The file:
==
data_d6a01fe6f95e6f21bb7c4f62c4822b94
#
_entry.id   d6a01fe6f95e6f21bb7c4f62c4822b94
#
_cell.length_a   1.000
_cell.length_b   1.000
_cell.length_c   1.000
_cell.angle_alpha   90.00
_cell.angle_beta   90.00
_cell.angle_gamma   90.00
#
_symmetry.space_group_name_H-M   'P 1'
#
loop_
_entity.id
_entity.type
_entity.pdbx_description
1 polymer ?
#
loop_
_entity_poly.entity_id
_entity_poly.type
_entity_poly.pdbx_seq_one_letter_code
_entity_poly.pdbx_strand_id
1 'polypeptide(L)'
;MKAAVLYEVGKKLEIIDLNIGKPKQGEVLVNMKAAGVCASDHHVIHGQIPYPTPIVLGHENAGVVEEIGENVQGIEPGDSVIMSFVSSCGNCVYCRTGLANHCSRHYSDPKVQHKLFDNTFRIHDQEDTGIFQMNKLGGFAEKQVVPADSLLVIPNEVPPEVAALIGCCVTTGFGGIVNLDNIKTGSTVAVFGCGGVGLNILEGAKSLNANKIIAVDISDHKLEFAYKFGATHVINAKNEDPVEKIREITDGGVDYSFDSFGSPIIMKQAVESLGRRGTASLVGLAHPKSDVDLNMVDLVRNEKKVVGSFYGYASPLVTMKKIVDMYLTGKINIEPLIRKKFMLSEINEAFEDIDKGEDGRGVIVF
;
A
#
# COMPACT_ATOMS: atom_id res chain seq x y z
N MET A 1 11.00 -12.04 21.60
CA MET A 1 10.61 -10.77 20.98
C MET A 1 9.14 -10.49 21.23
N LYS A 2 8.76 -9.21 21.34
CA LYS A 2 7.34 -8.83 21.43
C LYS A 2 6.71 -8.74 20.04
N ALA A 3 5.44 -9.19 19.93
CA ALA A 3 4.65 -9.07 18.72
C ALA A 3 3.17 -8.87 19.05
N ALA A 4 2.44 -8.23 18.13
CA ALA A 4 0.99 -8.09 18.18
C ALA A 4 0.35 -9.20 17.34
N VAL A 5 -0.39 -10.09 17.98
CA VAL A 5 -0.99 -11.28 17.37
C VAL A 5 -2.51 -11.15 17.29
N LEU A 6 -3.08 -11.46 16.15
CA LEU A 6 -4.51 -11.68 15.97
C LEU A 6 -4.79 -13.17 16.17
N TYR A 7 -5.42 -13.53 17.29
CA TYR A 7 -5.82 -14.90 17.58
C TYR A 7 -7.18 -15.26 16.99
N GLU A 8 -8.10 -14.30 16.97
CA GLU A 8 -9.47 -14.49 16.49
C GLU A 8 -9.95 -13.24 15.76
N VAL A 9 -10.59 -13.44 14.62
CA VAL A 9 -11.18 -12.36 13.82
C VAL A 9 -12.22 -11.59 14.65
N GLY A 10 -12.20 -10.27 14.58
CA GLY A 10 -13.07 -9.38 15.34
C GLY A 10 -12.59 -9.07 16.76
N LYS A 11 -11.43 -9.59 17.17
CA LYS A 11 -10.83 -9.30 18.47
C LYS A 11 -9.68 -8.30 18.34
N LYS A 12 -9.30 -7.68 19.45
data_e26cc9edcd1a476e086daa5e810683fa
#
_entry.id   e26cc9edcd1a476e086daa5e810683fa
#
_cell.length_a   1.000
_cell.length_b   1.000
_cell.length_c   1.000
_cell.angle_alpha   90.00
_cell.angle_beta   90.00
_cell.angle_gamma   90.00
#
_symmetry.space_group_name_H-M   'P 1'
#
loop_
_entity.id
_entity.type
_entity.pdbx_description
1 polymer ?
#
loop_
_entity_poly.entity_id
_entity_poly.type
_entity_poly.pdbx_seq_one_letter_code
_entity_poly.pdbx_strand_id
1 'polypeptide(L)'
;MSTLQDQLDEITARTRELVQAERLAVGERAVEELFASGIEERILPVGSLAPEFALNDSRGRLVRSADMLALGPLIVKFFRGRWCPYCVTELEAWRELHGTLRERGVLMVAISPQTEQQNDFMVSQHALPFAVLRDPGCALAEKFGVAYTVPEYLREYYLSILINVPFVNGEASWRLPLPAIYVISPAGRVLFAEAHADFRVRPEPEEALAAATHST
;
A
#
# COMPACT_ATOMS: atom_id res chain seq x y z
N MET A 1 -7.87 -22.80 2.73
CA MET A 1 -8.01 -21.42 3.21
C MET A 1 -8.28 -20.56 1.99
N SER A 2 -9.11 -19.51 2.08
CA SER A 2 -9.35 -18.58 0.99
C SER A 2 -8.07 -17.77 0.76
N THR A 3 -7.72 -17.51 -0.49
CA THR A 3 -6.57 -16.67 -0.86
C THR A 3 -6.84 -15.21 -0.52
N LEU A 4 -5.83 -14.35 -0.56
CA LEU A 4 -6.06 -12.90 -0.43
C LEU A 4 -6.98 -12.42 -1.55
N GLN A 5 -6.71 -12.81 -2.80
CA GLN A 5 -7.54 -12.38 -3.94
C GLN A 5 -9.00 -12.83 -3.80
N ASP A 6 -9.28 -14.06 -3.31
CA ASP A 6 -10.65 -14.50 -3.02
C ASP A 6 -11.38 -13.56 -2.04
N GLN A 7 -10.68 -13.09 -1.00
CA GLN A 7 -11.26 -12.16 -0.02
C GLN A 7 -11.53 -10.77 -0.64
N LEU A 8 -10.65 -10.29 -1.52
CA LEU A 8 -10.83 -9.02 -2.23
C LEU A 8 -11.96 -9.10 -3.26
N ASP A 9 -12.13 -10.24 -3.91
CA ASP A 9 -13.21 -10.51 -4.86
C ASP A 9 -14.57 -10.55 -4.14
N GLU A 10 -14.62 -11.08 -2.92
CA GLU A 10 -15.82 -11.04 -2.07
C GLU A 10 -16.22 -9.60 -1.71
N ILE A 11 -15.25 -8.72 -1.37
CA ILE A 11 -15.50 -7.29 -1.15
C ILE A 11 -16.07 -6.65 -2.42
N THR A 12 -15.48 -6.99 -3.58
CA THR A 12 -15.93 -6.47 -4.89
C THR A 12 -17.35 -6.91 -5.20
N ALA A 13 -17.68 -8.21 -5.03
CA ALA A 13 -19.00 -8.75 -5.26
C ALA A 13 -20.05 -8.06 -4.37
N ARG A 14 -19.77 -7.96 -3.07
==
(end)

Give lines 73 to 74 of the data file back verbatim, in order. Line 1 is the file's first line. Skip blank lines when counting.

_cell.angle_beta   90.00
_cell.angle_gamma   90.00